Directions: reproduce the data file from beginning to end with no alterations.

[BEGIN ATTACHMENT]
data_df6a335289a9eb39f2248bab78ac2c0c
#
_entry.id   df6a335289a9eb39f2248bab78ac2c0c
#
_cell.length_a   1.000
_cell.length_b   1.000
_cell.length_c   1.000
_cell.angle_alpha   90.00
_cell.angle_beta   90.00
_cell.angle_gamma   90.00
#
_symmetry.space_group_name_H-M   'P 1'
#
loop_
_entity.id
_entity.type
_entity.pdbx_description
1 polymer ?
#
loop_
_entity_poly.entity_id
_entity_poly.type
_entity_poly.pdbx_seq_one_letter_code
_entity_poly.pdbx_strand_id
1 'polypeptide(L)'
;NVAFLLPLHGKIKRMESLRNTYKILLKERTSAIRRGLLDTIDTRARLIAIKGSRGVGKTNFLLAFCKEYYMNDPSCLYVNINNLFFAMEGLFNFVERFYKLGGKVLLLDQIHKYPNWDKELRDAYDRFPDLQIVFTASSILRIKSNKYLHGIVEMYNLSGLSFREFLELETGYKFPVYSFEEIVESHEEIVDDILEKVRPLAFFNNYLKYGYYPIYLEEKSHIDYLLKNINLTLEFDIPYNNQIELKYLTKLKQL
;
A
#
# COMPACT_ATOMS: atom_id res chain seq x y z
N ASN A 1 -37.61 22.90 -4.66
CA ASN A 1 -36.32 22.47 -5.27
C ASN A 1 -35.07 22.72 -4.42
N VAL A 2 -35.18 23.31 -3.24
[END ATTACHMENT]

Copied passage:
data_df6a335289a9eb39f2248bab78ac2c0c
#
_entry.id   df6a335289a9eb39f2248bab78ac2c0c
#
_cell.length_a   1.000
_cell.length_b   1.000
_cell.length_c   1.000
_cell.angle_alpha   90.00
_cell.angle_beta   90.00
_cell.angle_gamma   90.00
#
_symmetry.space_group_name_H-M   'P 1'
#
loop_
_entity.id
_entity.type
_entity.pdbx_description
1 polymer ?
#
loop_
_entity_poly.entity_id
_entity_poly.type
_entity_poly.pdbx_seq_one_letter_code
_entity_poly.pdbx_strand_id
1 'polypeptide(L)'
;NVAFLLPLHGKIKRMESLRNTYKILLKERTSAIRRGLLDTIDTRARLIAIKGSRGVGKTNFLLAFCKEYYMNDPSCLYVNINNLFFAMEGLFNFVERFYKLGGKVLLLDQIHKYPNWDKELRDAYDRFPDLQIVFTASSILRIKSNKYLHGIVEMYNLSGLSFREFLELETGYKFPVYSFEEIVESHEEIVDDILEKVRPLAFFNNYLKYGYYPIYLEEKSHIDYLLKNINLTLEFDIPYNNQIELKYLTKLKQL
;
A
#
# COMPACT_ATOMS: atom_id res chain seq x y z
N ASN A 1 -37.61 22.90 -4.66
CA ASN A 1 -36.32 22.47 -5.27
C ASN A 1 -35.07 22.72 -4.42
N VAL A 2 -35.18 23.31 -3.24